IAVI is pleased that Wellcome and the Bill & Melinda Gates Foundation have announced their plans to fund the Bill & Melinda Gates Medical Research Institute to conduct a Phase III clinical trial of the tuberculosis (TB) vaccine candidate M72/AS01E (M72) in adults. IAVI and Aeras, a nonprofit whose assets were acquired by IAVI in 2018, along with GSK and other partners, conducted a successful Phase IIb trial of M72. Results were published in 2019 showing that vaccination with M72 had an acceptable safety profile and led to a significantly reduced incidence of pulmonary TB disease in HIV-negative adults with latent TB infection. We are gratified that this promising vaccine candidate is progressing to the next stage of development.
IAVI urges funders, especially from the public sector, to commit additional resources for TB vaccine R&D, building on the excitement and energy generated by the Wellcome/Gates Foundation announcement and the September 2023 United Nations High-Level Meeting on Tuberculosis. The only available TB vaccine, BCG, is more than 100 years old. It offers some protection to young children but has limited effectiveness at preventing pulmonary TB in adults and adolescents, who are mainly responsible for spreading TB. As we saw with COVID-19, it is essential that multiple vaccines be advanced into efficacy trials and that many vaccines are available so that people of all ages and in all geographies may benefit from them.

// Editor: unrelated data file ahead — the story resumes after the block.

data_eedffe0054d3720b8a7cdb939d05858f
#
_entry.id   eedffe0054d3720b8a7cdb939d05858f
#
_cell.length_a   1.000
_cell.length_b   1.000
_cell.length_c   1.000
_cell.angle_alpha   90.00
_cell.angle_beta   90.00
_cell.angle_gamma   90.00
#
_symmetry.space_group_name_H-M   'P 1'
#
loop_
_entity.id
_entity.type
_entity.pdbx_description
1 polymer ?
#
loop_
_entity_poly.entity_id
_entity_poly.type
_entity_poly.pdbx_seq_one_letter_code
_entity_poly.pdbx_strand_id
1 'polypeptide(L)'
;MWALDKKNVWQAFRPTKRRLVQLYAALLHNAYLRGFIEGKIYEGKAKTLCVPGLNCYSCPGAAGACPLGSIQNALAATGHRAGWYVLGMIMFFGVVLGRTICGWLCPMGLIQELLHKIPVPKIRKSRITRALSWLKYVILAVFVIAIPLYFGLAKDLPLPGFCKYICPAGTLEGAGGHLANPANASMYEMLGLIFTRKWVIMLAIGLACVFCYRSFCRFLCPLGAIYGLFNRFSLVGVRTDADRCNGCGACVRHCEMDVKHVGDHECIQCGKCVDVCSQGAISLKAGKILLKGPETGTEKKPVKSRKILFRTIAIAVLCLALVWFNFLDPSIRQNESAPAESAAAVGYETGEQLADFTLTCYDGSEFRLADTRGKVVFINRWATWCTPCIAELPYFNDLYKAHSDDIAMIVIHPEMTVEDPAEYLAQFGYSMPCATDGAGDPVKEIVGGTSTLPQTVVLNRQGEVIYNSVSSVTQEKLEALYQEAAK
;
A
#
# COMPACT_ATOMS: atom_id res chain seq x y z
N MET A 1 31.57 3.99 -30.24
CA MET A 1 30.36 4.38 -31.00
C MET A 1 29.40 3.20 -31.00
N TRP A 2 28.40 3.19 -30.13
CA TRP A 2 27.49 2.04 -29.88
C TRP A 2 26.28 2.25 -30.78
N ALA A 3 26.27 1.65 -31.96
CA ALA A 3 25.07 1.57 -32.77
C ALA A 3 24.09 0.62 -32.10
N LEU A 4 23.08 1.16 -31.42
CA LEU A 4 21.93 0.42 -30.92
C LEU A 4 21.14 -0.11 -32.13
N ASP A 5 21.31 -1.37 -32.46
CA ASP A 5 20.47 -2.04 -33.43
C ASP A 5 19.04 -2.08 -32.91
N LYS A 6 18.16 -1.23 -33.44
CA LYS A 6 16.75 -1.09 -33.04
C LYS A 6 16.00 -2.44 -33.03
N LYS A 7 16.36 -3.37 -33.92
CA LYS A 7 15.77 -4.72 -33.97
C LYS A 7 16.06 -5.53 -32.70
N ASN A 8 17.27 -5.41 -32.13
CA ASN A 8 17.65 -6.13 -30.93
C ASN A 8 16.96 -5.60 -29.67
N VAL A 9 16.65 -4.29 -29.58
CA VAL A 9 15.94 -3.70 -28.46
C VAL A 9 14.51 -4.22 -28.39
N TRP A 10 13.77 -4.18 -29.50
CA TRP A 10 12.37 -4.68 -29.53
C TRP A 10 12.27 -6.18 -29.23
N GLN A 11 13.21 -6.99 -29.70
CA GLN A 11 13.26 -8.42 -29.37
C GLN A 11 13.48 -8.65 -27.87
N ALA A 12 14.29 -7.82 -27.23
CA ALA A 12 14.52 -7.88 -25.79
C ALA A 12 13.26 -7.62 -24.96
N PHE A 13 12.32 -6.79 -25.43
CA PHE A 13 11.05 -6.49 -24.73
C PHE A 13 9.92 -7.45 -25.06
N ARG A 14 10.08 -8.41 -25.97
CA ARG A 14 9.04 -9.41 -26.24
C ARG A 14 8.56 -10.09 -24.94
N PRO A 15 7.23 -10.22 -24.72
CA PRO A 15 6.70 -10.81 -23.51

Spanish biopharmaceutical company Biofabri, a subsidiary of ZENDAL, and IAVI announced their agreement in May 2023 to collaborate on end-to-end development of the TB vaccine candidate MTBVAC. Biofabri launched a Phase III trial of MTBVAC in neonates in late 2022 with support from the European & Developing Countries Clinical Trials Partnership. IAVI plans an efficacy trial of MTBVAC in adults and adolescents to begin in 2024 after securing sufficient funding. We hope to make further announcements about this program soon.
Since the COVID-19 emergency has ended, TB is on track once again to be the deadliest infectious disease in the world, killing an estimated 1.6 million people in 2021, about 14% of whom were children. New vaccines to prevent TB disease in infants, adolescents, and adults are needed more urgently than ever.